We knew at the beginning of June that we wouldn’t get to 200 sales, just by the number of pendings:
NSDCC June Listings and Sales
# of Listings
# of Sales
Our precipitous drop in the number of listings has to be considered when examining the current market conditions – and not only are there fewer listings than ever, but the quality of the homes coming to market is on the lower end. People are hanging on to the best homes!
After rates and prices have doubled, if you are going to buy a home now, you want to hold out for a good one! Yet we have fewer quality choices than ever before.
More on one of the proposals to spend the state’s budget surplus. It doesn’t make the homes any cheaper, so home buying will still be limited to the affluent who can afford the payments:
First-time buyers often rely on family gifts to afford the down payments on their homes. Now California Legislators want the government to fill the role of generous relative.
Lawmakers are proposing creating a billion-dollar fund in this year’s state budget that would provide California’s first-time buyers either all of the money they need for a down payment, or very close to it, in exchange for partial ownership stakes in those residences.
Atkins said the California Dream for All program is aimed at creating opportunities for lower- and middle-income buyers in a rapidly rising market, including those who have faced racial and economic barriers to homeownership.
“The California Dream for All program will give more people the chance to break free from the cycle of renting,” Atkins said last month. “This has the ability to change people’s lives.”
The proposal is the subject of negotiations between the Legislature’s Democratic supermajority and Gov. Gavin Newsom, also a Democrat, on how to spend a projected budget surplus of $97.5 billion. The legislature passed a budget on Monday that includes the proposal, though negotiations with Newsom continue on a final overall spending plan.
A spokesman for the governor declined to comment on the proposal, citing the ongoing negotiations. It was not included in the governor’s original budget nor in his May revised budget.
The housing proposal – which would call for issuing revenue bonds of $1 billion a year for 10 years to create the fund — is the largest in a slew of proposals intended to promote homeownership this year. The proposal also includes $50 million in the budget this year, and $150 million per year after that to pay for the administrative costs of the program and the interest costs of the revenue bonds.
The program envisions helping some 7,700 borrowers a year, according to estimates made by the program’s designers based on home price projections. A start date for the proposed program has not been indicated.
You can still buy a Village Park home in the $800,000s! This one feels like a detached-home too, and is surrounded by greenbelts. One-story, new flooring and paint, private backyard, 2-car garage, air-conditioning, laundry room, plus the primary bedroom suite has a fantastic travertine shower and huge walk-in closet! A house across the street is listed for $1,900,000 – this is the right neighborhood! Walk to the Park Dale Lane Elementary School and the Village Park Recreation Club too – enjoy all the benefits of the Village Park clubhouse, pool/spa, & tennis courts in this dog-walker’s paradise with flowing green belts throughout the area. Wow!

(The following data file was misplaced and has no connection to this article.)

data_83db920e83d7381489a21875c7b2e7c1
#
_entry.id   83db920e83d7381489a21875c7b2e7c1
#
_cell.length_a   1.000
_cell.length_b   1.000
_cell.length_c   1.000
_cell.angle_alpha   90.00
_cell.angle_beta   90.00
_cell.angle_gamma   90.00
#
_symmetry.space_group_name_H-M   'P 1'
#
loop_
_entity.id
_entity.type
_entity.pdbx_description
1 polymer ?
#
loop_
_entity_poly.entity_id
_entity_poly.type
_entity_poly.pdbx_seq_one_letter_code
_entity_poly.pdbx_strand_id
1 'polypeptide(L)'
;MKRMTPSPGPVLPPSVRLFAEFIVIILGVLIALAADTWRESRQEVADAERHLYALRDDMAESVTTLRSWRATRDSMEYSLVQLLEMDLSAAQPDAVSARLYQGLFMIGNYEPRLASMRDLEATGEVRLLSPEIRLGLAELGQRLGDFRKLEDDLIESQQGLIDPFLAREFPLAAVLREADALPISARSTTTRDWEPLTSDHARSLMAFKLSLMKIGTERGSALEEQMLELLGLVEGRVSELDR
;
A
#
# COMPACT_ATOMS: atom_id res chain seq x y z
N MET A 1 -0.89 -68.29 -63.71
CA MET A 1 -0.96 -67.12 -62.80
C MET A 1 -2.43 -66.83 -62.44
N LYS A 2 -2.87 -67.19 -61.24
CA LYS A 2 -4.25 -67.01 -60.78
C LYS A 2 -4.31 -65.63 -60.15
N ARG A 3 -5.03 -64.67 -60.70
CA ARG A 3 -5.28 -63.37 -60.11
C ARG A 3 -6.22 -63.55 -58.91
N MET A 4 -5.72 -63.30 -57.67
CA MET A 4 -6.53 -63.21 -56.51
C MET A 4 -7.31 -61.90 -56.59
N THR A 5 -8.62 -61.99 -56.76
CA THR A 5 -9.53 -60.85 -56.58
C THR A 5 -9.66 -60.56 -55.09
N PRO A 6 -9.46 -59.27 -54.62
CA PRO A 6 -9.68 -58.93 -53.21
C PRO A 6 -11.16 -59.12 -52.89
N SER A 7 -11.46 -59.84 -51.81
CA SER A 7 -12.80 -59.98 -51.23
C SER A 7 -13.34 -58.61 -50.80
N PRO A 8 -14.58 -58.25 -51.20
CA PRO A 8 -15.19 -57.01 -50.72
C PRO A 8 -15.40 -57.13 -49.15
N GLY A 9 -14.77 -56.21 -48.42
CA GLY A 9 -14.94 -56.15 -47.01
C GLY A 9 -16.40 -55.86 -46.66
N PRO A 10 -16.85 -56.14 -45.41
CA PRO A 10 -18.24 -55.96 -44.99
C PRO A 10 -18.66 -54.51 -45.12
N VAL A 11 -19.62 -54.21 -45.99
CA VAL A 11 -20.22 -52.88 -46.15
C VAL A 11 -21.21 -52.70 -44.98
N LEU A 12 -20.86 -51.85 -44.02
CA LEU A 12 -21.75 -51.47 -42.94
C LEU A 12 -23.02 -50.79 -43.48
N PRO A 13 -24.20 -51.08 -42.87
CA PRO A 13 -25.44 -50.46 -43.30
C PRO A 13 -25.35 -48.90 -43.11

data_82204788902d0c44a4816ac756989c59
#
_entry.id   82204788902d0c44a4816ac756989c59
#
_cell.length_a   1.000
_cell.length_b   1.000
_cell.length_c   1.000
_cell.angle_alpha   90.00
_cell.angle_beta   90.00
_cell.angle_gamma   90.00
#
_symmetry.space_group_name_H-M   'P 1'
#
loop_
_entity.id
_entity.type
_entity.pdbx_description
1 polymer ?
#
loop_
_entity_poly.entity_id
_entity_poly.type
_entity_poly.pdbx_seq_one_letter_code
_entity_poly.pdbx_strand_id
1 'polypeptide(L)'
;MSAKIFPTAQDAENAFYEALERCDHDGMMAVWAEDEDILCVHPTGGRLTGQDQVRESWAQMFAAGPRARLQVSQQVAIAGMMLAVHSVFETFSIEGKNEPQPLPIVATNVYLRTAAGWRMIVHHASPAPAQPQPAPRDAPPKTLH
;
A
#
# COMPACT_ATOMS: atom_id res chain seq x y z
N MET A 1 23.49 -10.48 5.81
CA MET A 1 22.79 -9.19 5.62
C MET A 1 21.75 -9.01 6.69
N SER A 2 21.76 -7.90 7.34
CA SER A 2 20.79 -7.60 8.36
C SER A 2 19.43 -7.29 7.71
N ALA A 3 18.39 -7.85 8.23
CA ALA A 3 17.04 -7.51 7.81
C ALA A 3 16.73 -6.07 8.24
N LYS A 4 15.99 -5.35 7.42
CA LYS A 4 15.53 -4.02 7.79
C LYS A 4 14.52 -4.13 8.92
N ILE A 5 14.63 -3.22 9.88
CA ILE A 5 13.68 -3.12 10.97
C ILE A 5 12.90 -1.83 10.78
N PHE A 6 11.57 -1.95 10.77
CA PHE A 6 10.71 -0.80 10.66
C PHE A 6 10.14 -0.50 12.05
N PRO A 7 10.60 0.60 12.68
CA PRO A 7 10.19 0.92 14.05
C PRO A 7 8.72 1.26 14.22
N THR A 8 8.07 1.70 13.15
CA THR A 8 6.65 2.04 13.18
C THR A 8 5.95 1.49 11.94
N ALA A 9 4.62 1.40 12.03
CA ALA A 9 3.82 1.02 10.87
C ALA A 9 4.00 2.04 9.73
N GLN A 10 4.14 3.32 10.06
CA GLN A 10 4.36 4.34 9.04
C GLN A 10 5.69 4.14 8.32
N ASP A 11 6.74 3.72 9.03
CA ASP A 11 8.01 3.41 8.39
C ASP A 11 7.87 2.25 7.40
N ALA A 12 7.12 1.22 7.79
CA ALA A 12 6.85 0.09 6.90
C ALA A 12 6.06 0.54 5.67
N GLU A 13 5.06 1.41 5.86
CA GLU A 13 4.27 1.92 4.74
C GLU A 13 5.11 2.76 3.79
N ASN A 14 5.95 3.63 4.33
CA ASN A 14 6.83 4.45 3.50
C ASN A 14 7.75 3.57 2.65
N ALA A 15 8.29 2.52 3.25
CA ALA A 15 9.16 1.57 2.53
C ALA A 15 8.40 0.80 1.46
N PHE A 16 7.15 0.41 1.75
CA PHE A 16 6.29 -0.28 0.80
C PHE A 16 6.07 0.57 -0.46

My guess is we’ll be 400+ at the end of the year, or about the same as February. A flat-pricing environment is the easiest of all the choices for buyers and sellers – just sell for the same amount as the last guy.
San Diego Non-Seasonally-Adjusted CSI changes
Home price increases slowed ever so slightly in April, but it is the first potential sign of a cooling in prices.
Prices rose 20.4% nationally in April compared with the same month a year ago, according to the S&P CoreLogic Case-Shiller Index. In March, home prices grew 20.6%. The last slight deceleration was in November of last year.
The 10-city composite annual increase was 19.7%, up from 19.5% in March. The 20-city composite posted a 21.2% annual gain, up from 21.1% in the previous month.
In a change from the last five months, when most of the 20 cities saw month-to-month price gains, only nine cities saw prices rise faster in April than they had done in March. Cities in the South continued to see the strongest monthly gains, including Charlotte, North Carolina; Tampa, Florida; Atlanta, Dallas and Miami.
“April 2022 showed initial (although inconsistent) signs of a deceleration in the growth rate of U.S. home prices,” Craig Lazzara, managing director at S&P DJI, wrote in a release. “We continue to observe very broad strength in the housing market, as all 20 cities notched double-digit price increases for the 12 months ended in April. April’s price increase ranked in the top quintile of historical experience for every city, and in the top decile for 19 of them.”
Tampa, Miami and Phoenix continued to lead the pack with the strongest price gains. Tampa home prices were up, with a stunning 35.8% year-over-year price increase, followed by Miami, with a 33.3% increase, and Phoenix, with a 31.3% increase. Nine of the 20 cities reported higher price increases in the year ending April 2022 versus the year ending March 2022.
Cities with the smallest gains, although still in double digits, were Minneapolis, Washington and Chicago.
Not only are these price gains for April, but the index is a three-month moving average. The average rate on the 30-year fixed mortgage just crossed the 5% mark in April after rising from around 3% in January. By June it had crossed 6%.